Long-term outcomes of Graves’ disease in the Thai population

Authors

  • Atchara Charoenpiriya Department of Endocrine and Metabolism Unit, Maharaj Nakhon Si Thammarat Hospital

Keywords:

Graves’ disease, hyperthyroidism, anti-thyroid drugs, radio-iodine ablation

Abstract

Abstract
Graves’ disease (GD) is the most common cause of hyperthyroidism. The approach to the investigation and treatment of GD varies widely in clinical practice. This study describes the clinical manifestations and modes of treatment of GD in Thailand. A retrospective study of all cases of GD diagnosed at the Maharaj Nakhon Si Thammarat hospital in the period between January 2011 and December 2020. A total of 646 patients were diagnosed with GD (mean age of 46 years, 67.8% female, mean age of 42 years at diagnosis, BMI 23.3 kg/m2). The mean follow-up duration was 39.9 months, 83.3% were treated with methimazole and mean maintenance period, with an antithyroid drug (ATD) was 34.6 months. The major side effects were found in 0.62% of the subjects. The remission rate at 12 months was 56.7% and had a tendency to decline to 19.3% at 108 months after ATD withdrawal. The factors related to the rate of relapse was age at diagnosis < 40 years (OR = 1.71, 95%CI = 1.06-2.76; p=0.027). The GD patients with failed initial remission after ATD were treated with a second course of ATD at 51.9%, radio-iodine ablation (RIA) at 43.3% and thyroidectomy at 4.8%. The clinical features of GD patients treated with a thyroidectomy were more severe than those treated with RIA and ATD, respectively. However, the relapse rate was lowest among patients who underwent a thyroidectomy (27.3%) and the patients who underwent RIA (29%), respectively. The approach and modality of treatment affected the remission rate and complications, so treating physicians and patients should discuss each of the treatment options and had lifelong follow-up on the disease.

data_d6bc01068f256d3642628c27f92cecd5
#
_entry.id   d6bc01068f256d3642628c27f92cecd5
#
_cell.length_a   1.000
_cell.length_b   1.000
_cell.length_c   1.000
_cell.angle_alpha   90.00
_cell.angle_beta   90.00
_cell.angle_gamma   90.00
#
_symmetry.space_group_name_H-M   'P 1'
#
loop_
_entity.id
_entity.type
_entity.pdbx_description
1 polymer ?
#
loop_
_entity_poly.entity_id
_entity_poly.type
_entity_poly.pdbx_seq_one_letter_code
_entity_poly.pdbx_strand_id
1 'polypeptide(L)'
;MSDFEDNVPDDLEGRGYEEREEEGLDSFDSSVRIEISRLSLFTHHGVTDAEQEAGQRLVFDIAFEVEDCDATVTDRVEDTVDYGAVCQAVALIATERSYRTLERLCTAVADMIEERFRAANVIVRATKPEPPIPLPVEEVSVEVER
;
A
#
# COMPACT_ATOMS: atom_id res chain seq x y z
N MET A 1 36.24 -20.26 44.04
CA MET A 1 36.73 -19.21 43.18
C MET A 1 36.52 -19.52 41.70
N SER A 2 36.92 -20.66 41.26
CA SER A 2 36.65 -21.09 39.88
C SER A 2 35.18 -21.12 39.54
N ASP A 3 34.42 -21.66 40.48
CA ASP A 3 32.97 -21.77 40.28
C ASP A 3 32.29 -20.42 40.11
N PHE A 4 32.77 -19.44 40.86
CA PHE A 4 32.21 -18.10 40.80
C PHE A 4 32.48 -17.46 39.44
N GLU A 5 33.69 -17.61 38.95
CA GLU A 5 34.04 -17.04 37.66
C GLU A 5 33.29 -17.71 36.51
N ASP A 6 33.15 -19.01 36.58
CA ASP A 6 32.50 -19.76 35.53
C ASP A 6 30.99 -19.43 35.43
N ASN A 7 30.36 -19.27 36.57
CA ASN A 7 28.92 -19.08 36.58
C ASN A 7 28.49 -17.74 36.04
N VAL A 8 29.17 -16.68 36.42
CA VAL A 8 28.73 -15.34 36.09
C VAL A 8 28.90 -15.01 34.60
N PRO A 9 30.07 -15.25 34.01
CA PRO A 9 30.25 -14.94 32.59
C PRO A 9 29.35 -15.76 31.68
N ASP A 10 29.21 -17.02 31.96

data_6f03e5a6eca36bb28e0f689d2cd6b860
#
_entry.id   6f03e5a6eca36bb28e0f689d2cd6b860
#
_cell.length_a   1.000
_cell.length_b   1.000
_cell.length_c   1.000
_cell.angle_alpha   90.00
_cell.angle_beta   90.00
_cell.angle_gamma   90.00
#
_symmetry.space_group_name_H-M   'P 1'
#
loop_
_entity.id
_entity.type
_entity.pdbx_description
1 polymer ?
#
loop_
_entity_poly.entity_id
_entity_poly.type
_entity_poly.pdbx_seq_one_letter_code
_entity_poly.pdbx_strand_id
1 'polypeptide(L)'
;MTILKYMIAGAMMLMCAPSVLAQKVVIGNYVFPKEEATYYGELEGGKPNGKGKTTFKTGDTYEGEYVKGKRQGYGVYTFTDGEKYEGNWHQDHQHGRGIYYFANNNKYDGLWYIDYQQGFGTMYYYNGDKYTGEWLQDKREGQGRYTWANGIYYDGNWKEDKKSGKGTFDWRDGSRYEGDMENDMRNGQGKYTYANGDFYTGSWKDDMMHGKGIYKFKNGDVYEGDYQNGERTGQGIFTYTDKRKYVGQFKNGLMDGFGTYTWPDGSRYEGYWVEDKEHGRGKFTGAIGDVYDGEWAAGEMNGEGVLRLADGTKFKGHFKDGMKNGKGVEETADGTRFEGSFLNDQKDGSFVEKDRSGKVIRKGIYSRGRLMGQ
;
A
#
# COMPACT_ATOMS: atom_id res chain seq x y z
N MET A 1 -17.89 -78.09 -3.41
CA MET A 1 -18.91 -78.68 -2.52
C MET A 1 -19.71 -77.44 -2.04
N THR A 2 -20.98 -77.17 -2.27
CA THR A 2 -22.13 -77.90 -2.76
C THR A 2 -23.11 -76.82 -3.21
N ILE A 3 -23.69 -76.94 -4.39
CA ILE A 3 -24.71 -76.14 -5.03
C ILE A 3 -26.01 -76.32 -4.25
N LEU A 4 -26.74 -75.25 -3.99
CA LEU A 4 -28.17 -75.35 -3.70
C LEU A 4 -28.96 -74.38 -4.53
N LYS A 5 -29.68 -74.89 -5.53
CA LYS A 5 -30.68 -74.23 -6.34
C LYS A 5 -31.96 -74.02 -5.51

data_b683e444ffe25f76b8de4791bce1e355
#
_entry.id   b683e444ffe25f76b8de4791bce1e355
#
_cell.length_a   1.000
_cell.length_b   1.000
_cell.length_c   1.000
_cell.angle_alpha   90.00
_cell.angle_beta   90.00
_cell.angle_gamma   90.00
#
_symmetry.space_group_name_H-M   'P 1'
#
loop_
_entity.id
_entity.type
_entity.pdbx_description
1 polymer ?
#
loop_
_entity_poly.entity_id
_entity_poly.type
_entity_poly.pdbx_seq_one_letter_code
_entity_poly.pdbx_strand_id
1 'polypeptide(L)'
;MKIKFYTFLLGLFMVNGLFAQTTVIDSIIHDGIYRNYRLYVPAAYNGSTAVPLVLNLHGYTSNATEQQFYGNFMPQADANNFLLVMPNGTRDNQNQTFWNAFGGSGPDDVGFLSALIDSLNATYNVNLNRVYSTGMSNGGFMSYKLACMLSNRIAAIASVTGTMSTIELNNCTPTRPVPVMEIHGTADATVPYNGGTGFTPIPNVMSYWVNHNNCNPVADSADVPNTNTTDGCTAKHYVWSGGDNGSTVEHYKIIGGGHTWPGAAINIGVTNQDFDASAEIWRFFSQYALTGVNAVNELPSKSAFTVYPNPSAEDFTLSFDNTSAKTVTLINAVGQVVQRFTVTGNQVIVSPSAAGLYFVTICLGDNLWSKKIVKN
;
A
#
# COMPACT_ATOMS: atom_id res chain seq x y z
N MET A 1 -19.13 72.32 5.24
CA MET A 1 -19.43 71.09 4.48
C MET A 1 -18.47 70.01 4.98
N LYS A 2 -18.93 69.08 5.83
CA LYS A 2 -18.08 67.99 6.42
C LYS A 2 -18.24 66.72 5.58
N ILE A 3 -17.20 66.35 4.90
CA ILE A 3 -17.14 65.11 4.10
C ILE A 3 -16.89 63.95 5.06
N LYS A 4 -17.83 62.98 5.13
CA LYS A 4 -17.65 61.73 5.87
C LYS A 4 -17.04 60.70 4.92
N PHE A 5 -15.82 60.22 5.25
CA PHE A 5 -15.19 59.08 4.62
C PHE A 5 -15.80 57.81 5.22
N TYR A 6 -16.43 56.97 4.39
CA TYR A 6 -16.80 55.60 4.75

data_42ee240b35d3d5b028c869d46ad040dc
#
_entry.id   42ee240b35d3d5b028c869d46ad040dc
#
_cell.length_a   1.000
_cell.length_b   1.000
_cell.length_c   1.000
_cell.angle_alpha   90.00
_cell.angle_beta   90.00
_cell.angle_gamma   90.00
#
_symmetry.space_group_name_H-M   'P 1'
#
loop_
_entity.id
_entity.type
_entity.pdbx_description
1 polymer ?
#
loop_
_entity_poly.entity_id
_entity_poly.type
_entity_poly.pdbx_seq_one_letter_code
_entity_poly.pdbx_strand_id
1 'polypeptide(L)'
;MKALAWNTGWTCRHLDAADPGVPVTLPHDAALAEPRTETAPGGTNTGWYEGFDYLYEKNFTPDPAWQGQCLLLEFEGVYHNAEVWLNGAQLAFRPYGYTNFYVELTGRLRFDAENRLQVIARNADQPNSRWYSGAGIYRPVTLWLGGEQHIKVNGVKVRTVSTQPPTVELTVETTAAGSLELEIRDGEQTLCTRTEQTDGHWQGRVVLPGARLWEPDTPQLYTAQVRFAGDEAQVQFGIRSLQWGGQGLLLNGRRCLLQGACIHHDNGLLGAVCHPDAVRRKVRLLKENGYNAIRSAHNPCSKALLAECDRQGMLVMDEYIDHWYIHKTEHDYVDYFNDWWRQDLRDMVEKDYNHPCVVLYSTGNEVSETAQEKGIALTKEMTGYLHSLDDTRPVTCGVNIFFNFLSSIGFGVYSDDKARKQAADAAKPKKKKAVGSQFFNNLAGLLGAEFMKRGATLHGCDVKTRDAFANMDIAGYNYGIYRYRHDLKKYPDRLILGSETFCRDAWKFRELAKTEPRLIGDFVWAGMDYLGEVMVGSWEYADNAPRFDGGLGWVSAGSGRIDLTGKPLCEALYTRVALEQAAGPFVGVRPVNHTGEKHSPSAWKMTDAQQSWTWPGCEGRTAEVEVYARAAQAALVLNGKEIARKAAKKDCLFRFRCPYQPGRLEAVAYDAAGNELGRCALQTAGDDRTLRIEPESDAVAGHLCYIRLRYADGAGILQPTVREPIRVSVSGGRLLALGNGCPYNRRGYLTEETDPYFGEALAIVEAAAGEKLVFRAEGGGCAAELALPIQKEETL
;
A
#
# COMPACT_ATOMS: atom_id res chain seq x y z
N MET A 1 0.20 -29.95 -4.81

Downloads

Download data is not yet available.